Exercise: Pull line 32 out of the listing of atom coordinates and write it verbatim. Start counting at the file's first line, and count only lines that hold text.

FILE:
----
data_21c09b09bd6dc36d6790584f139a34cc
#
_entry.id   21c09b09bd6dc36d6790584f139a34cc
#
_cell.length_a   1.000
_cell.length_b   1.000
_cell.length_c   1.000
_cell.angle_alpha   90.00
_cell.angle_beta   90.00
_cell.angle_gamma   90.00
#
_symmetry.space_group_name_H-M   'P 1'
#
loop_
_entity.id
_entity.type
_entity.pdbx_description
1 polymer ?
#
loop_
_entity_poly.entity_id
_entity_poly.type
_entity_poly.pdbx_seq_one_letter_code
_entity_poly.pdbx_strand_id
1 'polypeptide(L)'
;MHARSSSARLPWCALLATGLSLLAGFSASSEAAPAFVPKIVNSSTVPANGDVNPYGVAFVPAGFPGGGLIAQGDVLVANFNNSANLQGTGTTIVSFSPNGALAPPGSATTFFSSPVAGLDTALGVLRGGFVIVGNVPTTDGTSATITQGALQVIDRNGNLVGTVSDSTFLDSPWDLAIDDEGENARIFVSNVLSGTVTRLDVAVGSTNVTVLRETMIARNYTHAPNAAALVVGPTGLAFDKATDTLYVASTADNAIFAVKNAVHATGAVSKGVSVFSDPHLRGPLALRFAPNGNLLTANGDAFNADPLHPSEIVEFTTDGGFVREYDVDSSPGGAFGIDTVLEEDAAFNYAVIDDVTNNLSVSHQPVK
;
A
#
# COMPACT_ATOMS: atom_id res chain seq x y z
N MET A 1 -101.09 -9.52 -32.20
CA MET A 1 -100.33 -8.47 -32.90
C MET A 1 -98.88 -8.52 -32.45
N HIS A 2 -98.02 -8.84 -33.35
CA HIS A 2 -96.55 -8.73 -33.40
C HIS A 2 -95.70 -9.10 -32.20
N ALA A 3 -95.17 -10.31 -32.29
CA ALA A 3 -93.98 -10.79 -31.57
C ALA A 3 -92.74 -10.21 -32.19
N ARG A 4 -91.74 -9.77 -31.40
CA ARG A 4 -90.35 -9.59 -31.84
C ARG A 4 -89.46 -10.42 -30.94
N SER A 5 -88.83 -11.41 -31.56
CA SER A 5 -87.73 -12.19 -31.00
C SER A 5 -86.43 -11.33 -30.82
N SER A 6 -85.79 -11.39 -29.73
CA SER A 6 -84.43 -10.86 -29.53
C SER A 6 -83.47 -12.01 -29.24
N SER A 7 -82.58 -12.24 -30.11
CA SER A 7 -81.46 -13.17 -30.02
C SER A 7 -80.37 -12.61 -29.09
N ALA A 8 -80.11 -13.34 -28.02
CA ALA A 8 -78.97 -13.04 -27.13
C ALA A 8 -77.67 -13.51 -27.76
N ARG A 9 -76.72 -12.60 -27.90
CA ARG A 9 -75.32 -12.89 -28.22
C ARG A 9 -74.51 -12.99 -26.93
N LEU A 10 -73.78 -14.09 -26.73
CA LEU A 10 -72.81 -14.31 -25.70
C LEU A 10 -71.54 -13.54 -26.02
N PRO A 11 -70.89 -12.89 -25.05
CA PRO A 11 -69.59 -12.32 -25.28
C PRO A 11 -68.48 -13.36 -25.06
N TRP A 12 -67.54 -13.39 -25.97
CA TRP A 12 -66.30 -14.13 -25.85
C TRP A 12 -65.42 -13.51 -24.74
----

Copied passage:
CA MET A 1 -100.33 -8.47 -32.90